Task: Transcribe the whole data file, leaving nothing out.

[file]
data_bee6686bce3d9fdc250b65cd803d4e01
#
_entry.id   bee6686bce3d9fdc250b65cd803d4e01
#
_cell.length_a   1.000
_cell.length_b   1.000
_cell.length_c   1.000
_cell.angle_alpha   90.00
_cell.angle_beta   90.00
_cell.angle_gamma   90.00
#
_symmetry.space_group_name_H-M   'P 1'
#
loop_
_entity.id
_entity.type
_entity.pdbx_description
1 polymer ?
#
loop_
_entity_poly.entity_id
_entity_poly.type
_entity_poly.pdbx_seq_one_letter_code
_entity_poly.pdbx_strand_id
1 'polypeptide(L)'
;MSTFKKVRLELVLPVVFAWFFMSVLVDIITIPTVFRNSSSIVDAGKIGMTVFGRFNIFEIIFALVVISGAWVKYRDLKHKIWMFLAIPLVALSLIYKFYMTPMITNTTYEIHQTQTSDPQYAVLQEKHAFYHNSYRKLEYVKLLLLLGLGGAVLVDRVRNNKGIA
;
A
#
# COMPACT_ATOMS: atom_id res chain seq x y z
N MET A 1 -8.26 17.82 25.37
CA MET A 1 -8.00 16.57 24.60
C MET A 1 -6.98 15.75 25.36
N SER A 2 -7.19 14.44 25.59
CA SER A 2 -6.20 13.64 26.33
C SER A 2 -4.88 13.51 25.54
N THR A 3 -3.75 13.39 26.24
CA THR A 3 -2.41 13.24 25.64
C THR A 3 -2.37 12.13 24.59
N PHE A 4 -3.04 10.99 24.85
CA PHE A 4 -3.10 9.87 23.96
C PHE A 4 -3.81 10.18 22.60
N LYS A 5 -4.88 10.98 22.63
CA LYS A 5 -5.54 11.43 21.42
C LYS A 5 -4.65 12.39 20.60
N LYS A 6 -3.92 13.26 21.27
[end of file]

data_bee6686bce3d9fdc250b65cd803d4e01
#
_entry.id   bee6686bce3d9fdc250b65cd803d4e01
#
_cell.length_a   1.000
_cell.length_b   1.000
_cell.length_c   1.000
_cell.angle_alpha   90.00
_cell.angle_beta   90.00
_cell.angle_gamma   90.00
#
_symmetry.space_group_name_H-M   'P 1'
#
loop_
_entity.id
_entity.type
_entity.pdbx_description
1 polymer ?
#
loop_
_entity_poly.entity_id
_entity_poly.type
_entity_poly.pdbx_seq_one_letter_code
_entity_poly.pdbx_strand_id
1 'polypeptide(L)'
;MSTFKKVRLELVLPVVFAWFFMSVLVDIITIPTVFRNSSSIVDAGKIGMTVFGRFNIFEIIFALVVISGAWVKYRDLKHKIWMFLAIPLVALSLIYKFYMTPMITNTTYEIHQTQTSDPQYAVLQEKHAFYHNSYRKLEYVKLLLLLGLGGAVLVDRVRNNKGIA
;
A
#
# COMPACT_ATOMS: atom_id res chain seq x y z
N MET A 1 -8.26 17.82 25.37
CA MET A 1 -8.00 16.57 24.60
C MET A 1 -6.98 15.75 25.36
N SER A 2 -7.19 14.44 25.59
CA SER A 2 -6.20 13.64 26.33
C SER A 2 -4.88 13.51 25.54
N THR A 3 -3.75 13.39 26.24
CA THR A 3 -2.41 13.24 25.64
C THR A 3 -2.37 12.13 24.59
N PHE A 4 -3.04 10.99 24.85
CA PHE A 4 -3.10 9.87 23.96
C PHE A 4 -3.81 10.18 22.60
N LYS A 5 -4.88 10.98 22.63
CA LYS A 5 -5.54 11.43 21.42
C LYS A 5 -4.65 12.39 20.60
N LYS A 6 -3.92 13.26 21.27